The Native Convention formed the South Africa Native National Congress (SANNC) in January 1912. The next year Charlotte Maxeke founded the women’s section and led protests against African women having to carry passes in the Orange Free State. Makgatho was president of the SANNC from 1917 to 1924 when they sponsored a passive resistance campaign against the pass laws and strikes by sanitary workers in Johannesburg in 1918 and by municipal workers at Port Elizabeth in 1920. In January 1919 a strike by African and Colored dock workers led by Clements Kadalie stimulated the founding of the Industrial and Commercial Workers’ Union of Africa known as ICU. In February 1920 a strike spread to 22 mines in the Transvaal in which 71,000 African workers participated. In 1923 the SANNC became the African National Congress (ANC).

In February 1926 the African National Congress (ANC) held a national convention in Bloemfontein and condemned all racial segregation, and they voted to boycott the “native conferences” sponsored by the Government. At the end of 1926 the ANC organized the First Non-European Convention in Kimberley. Africans were segregated and pushed into slums by the 1926 Color Bar Act and the 1927 Native Administration Act. The ICU grew to 30,000 members by 1924 and to 100,000 by 1927. Then it began declining because of rivalries between leaders, tensions between communists and conservatives, and Government repression.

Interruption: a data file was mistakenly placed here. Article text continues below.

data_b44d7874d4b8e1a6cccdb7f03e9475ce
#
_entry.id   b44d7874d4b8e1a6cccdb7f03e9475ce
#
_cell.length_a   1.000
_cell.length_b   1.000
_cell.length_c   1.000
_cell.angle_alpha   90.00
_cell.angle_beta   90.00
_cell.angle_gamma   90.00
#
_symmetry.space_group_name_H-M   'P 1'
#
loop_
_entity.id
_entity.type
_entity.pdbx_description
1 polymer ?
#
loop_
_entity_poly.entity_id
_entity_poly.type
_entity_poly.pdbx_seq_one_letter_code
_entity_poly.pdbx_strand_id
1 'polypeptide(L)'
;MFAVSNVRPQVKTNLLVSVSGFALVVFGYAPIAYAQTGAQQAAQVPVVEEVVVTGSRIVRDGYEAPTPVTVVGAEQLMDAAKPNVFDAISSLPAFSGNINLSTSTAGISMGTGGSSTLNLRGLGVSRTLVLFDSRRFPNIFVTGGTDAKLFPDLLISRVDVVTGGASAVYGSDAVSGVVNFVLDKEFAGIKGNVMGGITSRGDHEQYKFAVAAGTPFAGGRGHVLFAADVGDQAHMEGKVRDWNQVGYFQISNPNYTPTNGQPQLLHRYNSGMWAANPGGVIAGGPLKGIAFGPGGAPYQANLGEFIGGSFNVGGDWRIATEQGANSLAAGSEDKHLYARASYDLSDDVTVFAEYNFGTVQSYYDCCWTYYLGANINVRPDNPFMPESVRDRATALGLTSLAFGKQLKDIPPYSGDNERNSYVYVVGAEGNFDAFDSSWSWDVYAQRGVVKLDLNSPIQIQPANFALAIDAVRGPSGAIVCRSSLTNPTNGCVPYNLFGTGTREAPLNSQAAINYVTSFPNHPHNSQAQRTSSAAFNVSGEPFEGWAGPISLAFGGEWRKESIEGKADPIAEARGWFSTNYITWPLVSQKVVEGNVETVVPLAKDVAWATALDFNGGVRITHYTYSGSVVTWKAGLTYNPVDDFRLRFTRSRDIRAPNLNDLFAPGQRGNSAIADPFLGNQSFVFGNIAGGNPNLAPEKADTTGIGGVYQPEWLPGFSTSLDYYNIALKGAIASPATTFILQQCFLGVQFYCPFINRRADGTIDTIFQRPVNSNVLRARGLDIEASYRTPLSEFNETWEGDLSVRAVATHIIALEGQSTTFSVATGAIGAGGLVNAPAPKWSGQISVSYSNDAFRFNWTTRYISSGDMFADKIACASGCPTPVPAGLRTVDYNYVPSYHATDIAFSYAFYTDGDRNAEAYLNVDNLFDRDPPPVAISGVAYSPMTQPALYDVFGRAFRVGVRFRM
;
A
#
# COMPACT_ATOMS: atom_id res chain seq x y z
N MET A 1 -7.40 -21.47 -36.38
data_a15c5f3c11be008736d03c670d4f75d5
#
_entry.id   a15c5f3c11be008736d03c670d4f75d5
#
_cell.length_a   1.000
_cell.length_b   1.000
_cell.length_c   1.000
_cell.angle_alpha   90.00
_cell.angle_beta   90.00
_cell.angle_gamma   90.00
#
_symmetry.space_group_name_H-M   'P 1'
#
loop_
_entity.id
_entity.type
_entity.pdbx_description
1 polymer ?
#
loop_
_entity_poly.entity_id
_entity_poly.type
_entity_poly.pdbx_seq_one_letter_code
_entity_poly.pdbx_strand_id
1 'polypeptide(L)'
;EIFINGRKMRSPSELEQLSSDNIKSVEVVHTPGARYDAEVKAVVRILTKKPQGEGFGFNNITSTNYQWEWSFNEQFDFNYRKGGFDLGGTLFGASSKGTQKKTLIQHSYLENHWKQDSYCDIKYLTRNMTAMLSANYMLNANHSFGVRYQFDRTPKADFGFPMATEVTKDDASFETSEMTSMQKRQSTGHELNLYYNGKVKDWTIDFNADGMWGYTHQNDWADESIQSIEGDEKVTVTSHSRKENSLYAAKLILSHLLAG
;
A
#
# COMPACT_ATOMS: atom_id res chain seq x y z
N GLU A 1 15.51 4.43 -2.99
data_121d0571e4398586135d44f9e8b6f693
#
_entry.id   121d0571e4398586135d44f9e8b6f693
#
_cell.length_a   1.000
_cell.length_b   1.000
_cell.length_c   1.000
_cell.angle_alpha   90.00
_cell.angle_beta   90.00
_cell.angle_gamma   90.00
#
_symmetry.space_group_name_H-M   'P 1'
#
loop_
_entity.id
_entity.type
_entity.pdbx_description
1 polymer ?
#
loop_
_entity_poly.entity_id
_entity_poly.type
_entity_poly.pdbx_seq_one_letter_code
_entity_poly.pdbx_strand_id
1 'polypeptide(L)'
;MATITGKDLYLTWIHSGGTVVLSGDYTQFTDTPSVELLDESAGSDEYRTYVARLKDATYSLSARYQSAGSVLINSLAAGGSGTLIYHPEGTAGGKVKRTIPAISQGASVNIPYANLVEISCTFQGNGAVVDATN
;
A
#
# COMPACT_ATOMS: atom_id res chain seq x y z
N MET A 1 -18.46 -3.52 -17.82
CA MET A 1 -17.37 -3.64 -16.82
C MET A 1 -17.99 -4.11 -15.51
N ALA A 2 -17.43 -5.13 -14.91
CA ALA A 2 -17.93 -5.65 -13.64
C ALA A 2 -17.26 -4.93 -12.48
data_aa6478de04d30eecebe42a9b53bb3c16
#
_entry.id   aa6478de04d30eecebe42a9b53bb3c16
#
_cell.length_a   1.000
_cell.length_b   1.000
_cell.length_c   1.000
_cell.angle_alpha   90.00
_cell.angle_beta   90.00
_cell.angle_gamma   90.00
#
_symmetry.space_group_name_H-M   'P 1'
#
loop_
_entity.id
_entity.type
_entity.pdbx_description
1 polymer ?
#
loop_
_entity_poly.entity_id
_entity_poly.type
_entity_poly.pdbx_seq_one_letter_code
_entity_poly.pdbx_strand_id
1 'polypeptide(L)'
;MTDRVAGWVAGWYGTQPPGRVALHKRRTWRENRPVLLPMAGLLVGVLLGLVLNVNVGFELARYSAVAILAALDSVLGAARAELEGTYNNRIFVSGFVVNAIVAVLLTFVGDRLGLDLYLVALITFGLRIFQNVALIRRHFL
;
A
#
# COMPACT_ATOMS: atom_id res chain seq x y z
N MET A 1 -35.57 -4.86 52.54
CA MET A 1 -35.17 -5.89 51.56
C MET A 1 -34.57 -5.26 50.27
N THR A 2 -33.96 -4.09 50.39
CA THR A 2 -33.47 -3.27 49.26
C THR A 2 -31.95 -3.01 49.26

In 1927 the African National Congress (ANC) began protesting the pass laws, and 700 demonstrators in Johannesburg went to prison. The APO became the African People’s Organization, and their President, Dr. Abdurahman, organized the first Non-European Conference in 1927 for Colored (APO), the ANC, and the South African Indian Congress (SAIC). The Non-European Trade Union Federation was organized, and by 1928 they claimed 10,000 members on the Rand. D. D. T. Jabavu led the campaign against the Representation of Natives Bill and the Native Trust and Land Bill. In December 1935 the ANC held the All African National Convention in Bloemfontein and began a campaign against Hertzog’s land and election bills.